.

CocoaPods

For Moya, use the following entry in your Podfile:

pod 'Moya', '~\> 14.0' # or pod 'Moya/RxSwift', '~\> 14.0' # or pod 'Moya/ReactiveSwift', '~\> 14.0'

Then run

pod install

.

In any file you'd like to use Moya in, don't forget to import the framework with

import Moya

.

Carthage

Carthage users can point to this repository and use whichever generated framework they'd like,

Moya

,

RxMoya

, or

ReactiveMoya

.

Make the following entry in your Cartfile:

github "Moya/Moya" ~\> 14.0

Then run

carthage update

.

If this is your first time using Carthage in the project, you'll need to go through some additional steps as explained over at Carthage.

NOTE: At this time, Carthage does not provide a way to build only specific repository submodules. All submodules and their dependencies will be built with the above command. However, you don't need to copy frameworks you aren't using into your project. For instance, if you aren't using

ReactiveSwift

, feel free to delete that framework along with

ReactiveMoya

from the Carthage Build directory after

carthage update

completes. Or if you are using

ReactiveSwift

but not

RxSwift

, then

RxMoya

,

RxTest

,

RxCocoa

, etc. can safely be deleted.

Manually

  • Open up Terminal,
    cd
    into your top-level project directory, and run the following command if your project is not initialized as a git repository:
$ git init
  • Add Alamofire, Result & Moya as a git submodule by running the following commands:
$ git submodule add https://github.com/Alamofire/Alamofire.git $ git submodule add https://github.com/antitypical/Result.git $ git submodule add https://github.com/Moya/Moya.git
  • Open the new
    Alamofire
    folder, and drag the
    Alamofire.xcodeproj
    into the Project Navigator of your application's Xcode project. Do the same with the
    Result.xcodeproj
    in the
    Result
    folder and
    Moya.xcodeproj
    in the
    Moya
    folder.

They should appear nested underneath your application's blue project icon. Whether it is above or below all the other Xcode groups does not matter.

  • Verify that the deployment targets of the
    xcodeproj
    s match that of your application target in the Project Navigator.
  • Next, select your application project in the Project Navigator (blue project icon) to navigate to the target configuration window and select the application target under the "Targets" heading in the sidebar.
  • In the tab bar at the top of that window, open the "General" panel.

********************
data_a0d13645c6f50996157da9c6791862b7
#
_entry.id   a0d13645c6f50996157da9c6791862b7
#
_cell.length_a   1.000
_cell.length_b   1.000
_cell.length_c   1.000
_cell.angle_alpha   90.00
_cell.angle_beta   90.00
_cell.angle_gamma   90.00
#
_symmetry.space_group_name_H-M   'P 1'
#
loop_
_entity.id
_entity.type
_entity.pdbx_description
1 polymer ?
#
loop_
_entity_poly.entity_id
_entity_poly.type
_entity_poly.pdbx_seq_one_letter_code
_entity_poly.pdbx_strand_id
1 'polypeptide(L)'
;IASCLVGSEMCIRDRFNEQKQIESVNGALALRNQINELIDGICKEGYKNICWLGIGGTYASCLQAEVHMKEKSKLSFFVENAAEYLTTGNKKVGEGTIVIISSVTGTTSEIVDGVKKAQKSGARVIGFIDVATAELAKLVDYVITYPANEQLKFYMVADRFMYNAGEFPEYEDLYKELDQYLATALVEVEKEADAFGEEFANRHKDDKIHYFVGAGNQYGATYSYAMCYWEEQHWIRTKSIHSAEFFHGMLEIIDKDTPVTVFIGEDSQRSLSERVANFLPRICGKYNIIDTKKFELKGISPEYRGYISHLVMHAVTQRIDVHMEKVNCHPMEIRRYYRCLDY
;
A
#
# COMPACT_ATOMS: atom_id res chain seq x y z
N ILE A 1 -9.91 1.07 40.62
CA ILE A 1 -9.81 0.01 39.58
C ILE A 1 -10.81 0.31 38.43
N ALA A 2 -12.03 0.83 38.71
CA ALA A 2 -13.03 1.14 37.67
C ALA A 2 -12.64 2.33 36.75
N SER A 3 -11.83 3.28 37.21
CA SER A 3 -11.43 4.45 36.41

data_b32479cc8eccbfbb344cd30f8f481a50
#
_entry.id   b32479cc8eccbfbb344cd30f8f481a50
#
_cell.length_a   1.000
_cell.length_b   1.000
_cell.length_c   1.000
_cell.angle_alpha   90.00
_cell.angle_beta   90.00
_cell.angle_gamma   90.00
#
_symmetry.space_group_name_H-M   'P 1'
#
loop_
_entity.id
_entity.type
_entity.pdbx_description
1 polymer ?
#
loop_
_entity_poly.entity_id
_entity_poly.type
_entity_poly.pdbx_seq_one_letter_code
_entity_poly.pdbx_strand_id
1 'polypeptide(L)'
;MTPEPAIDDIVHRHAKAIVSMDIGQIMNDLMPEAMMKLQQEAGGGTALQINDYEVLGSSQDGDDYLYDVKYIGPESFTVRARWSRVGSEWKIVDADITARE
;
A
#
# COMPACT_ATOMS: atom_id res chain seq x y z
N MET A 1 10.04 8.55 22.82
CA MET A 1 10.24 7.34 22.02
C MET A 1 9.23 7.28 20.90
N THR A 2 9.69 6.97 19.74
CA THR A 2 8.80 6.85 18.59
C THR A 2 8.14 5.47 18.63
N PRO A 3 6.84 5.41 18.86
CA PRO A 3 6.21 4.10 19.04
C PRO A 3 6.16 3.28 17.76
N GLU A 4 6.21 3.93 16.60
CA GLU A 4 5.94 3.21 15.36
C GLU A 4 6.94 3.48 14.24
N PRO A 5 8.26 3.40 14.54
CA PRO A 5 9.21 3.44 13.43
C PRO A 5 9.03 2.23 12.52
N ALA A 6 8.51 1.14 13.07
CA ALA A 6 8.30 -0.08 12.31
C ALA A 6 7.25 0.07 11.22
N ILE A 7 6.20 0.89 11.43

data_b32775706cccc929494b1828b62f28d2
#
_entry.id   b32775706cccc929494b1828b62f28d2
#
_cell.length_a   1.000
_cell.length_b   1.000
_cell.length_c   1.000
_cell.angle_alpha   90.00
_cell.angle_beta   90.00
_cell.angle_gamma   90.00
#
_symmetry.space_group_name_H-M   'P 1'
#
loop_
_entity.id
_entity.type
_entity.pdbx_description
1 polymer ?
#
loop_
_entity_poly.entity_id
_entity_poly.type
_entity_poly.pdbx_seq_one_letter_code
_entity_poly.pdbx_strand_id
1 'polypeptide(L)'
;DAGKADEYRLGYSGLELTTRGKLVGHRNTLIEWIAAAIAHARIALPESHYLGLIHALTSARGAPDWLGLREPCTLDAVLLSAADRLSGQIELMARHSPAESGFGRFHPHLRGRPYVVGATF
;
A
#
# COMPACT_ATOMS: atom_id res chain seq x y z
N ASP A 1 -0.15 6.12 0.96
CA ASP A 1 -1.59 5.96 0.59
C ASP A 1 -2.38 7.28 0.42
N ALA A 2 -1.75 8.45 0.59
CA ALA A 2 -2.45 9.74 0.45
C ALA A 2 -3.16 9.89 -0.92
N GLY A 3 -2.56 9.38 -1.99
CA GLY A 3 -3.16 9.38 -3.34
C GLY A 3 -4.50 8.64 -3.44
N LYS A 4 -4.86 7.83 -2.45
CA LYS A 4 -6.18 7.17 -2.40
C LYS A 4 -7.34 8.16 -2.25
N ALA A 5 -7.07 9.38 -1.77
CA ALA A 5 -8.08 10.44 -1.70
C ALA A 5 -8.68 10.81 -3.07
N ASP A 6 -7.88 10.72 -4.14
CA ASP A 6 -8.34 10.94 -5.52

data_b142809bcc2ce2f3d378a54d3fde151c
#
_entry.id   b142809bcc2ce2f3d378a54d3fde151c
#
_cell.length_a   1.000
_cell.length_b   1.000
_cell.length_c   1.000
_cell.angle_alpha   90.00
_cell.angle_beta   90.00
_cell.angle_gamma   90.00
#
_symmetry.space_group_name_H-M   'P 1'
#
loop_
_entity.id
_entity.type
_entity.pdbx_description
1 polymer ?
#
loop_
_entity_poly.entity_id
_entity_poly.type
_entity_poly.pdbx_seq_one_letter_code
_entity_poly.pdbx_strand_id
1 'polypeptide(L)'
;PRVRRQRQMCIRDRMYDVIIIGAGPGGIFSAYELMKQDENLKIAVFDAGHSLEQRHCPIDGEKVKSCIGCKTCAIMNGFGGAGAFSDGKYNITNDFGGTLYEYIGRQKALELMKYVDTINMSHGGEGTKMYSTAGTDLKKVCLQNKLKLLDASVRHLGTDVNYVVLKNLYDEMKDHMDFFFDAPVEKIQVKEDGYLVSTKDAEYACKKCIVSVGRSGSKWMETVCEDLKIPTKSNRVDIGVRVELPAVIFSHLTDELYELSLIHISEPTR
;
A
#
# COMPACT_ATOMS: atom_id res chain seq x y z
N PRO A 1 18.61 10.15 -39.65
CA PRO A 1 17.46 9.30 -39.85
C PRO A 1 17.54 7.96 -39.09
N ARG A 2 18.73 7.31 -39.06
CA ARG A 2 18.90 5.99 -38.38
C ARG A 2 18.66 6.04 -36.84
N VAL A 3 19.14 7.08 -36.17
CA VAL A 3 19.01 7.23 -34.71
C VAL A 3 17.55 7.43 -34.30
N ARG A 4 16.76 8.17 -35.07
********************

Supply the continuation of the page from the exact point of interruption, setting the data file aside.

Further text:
• Click on the ```
  • ``` button under the "Embedded Binaries" section.
  • You will see two different
    Alamofire.xcodeproj
    folders each with two different versions of the
    Alamofire.framework
    nested inside a
    Products
    folder.

It does not matter which

Products

folder you choose from, but it does matter whether you choose the top or bottom

Alamofire.framework

.

  • Select the top
    Alamofire.framework
    for iOS and the bottom one for macOS.

You can verify which one you selected by inspecting the build log for your project. The build target for

Alamofire

will be listed as either

Alamofire iOS

,

Alamofire macOS

,

Alamofire tvOS

or

Alamofire watchOS

.

  • Click on the ```
  • button under "Embedded Binaries" again and add the build target you need for 
    Result ``` .

Click on the

+

button again and add the correct build target for

Moya

.

  • And that's it!

The three frameworks are automagically added as a target dependency, linked framework and embedded framework in a copy files build phase which is all you need to build on the simulator and a device.

Usage

After some setup, using Moya is really simple. You can access an API like this:

provider = MoyaProvider<github>()
provider.request(.zen) { result in
    switch result {
    case let .success(moyaResponse):
        let data = moyaResponse.data
        let statusCode = moyaResponse.statusCode
        // do something with the response data or statusCode
    case let .failure(error):
        // this means there was a network failure - either the request
        // wasn't sent (connectivity), or no response was received (server
        // timed out). If the server responds with a 4xx or 5xx error, that
        // will be sent as a ".success"-ful response.
    }
}
</github>

That's a basic example. Many API requests need parameters. Moya encodes these into the enum you use to access the endpoint, like this:

provider = MoyaProvider<github>()
provider.request(.userProfile("ashfurrow")) { result in